posted on Mar, 3 2003 @ 07:01 PM
Humanism is a philosophy, not a formal religion. Humanism goes back to the ancient Greek philosophers and was introduced to Western Europe during the
Modern Humanism combines a deep concern for the individual (the Epicureans) and the State (Bentham), stating that we must make the best of our lives,
be interested in everything - live life to the full. George Bernard Shaw wrote "This is the true joy in life, the being used for a purpose recognised
by yourself as a mighty one; the being thoroughly worn out before you are thrown on the scrapheap; the being a force of
Nature instead of a feverish little clod of ailments and grievances complaining that the world will not devote itself to making you happy"... Get off
of your couch, switch off the T.V., and start living your life...
Modern humanists have mostly discarded religion, on the grounds that acceptance of the existence of God requires an act of faith - which is seen as a
betrayal of reason. Also religion is seen as no longer necessary - a hindrance rather than a help to social reform. man is the centre of his universe,
Below are some of Humanisms main tenants:
1. Humanism is one of those philosophies for people who think for themselves. There is no area of thought that a Humanist is afraid to challenge and
2. Humanism is a philosophy focused upon human means for comprehending reality. Humanists make no claims to possess or have access to supposed
3. Humanism is a philosophy of reason and science in the pursuit of knowledge. Therefore, when it comes to the question of the most valid means for
acquiring knowledge of the world; Humanists reject arbitrary faith, authority, revelation, and altered states of consciousness.
4. Humanism is a philosophy of imagination. Humanists recognize that intuitive feelings, hunches, speculation, flashes of inspiration, emotion,
altered states of consciousness, and even religious experience, while not valid means to acquire knowledge, remain useful sources of ideas that can
lead us to new ways of looking at the world. These ideas, after they have been assessed rationally for their usefulness, can then be put to work,
often as alternate approaches for solving problems.
5. Humanism is a philosophy for the here and now. Humanists regard human values as making sense only in the context of human life rather than in the
promise of a supposed life after death.
6. Humanism is a philosophy of compassion. Humanist ethics is solely concerned with meeting human needs and answering human problems--for both the
individual and society--and devotes no attention to the satisfaction of the desires of supposed theological entities.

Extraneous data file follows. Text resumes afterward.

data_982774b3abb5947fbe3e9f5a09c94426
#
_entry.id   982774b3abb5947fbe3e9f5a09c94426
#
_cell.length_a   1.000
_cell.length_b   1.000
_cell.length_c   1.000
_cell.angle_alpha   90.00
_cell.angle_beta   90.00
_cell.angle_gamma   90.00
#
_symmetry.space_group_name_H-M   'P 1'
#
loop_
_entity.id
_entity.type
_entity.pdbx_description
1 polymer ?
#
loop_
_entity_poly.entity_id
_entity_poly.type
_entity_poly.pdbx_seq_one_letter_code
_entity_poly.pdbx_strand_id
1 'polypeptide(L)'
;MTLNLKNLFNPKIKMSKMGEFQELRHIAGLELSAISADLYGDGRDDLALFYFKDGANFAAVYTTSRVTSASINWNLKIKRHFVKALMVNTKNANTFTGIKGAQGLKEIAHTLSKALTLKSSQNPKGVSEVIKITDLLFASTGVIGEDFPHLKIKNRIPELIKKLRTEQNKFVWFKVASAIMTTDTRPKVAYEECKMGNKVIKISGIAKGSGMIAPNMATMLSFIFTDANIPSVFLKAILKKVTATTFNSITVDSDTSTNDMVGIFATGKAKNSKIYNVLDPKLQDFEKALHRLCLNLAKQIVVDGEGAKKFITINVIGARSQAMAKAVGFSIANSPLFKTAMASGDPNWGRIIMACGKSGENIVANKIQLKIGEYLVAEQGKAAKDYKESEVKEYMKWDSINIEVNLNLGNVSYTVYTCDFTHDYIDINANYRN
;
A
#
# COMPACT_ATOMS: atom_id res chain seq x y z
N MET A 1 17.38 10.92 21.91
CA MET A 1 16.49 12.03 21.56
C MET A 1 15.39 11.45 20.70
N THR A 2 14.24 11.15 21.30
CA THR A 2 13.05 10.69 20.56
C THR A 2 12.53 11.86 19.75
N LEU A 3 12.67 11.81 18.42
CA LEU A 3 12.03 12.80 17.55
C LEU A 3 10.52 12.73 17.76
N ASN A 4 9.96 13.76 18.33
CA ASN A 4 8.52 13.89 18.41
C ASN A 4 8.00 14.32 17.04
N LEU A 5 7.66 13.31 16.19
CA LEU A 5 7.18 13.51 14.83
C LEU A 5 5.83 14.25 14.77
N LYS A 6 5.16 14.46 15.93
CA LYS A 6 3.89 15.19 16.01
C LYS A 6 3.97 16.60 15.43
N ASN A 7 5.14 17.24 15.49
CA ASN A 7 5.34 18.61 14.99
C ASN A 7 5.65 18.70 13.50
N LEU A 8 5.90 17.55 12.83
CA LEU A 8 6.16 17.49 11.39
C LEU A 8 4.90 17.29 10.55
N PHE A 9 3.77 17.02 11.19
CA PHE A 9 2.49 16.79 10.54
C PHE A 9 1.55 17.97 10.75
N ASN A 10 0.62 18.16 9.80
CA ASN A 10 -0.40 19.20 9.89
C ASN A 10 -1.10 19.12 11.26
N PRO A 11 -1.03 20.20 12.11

7. Humanism is a realistic philosophy. Humanists recognize the existence of moral dilemmas and the need for careful consideration of immediate and
future consequences in moral decision making.
8. Humanism is in tune with the science of today. Humanists therefore recognize that we live in a natural universe of great size and age that we
evolved on this planet over a long period of time, that there is no compelling evidence for a separable "soul," and that human beings have certain
built-in needs that effectively form the basis for any human-oriented value system.
9. Humanism is in tune with today's enlightened social thought. Humanists are committed to civil liberties, human rights, church-state separation,
the extension of participatory democracy not only in government but in the workplace and education, an expansion of global consciousness and exchange
of products and ideas internationally, and an open-ended approach to solving social problems, an approach that allows for the testing of new
10. Humanism is in tune with new technological developments. Humanists are willing to take part in emerging scientific and technological discoveries
in order to exercise their moral influence on these revolutions as they come about, especially in the interest of protecting the environment.
11. Humanism is, in sum, a philosophy for those in love with life. Humanists take responsibility for their own lives and relish the adventure of
being part of new discoveries, seeking new knowledge, exploring new options. Instead of finding solace in prefabricated answers to the great questions
of life, Humanists enjoy the open-endedness of a quest and the freedom of discovery that this entails.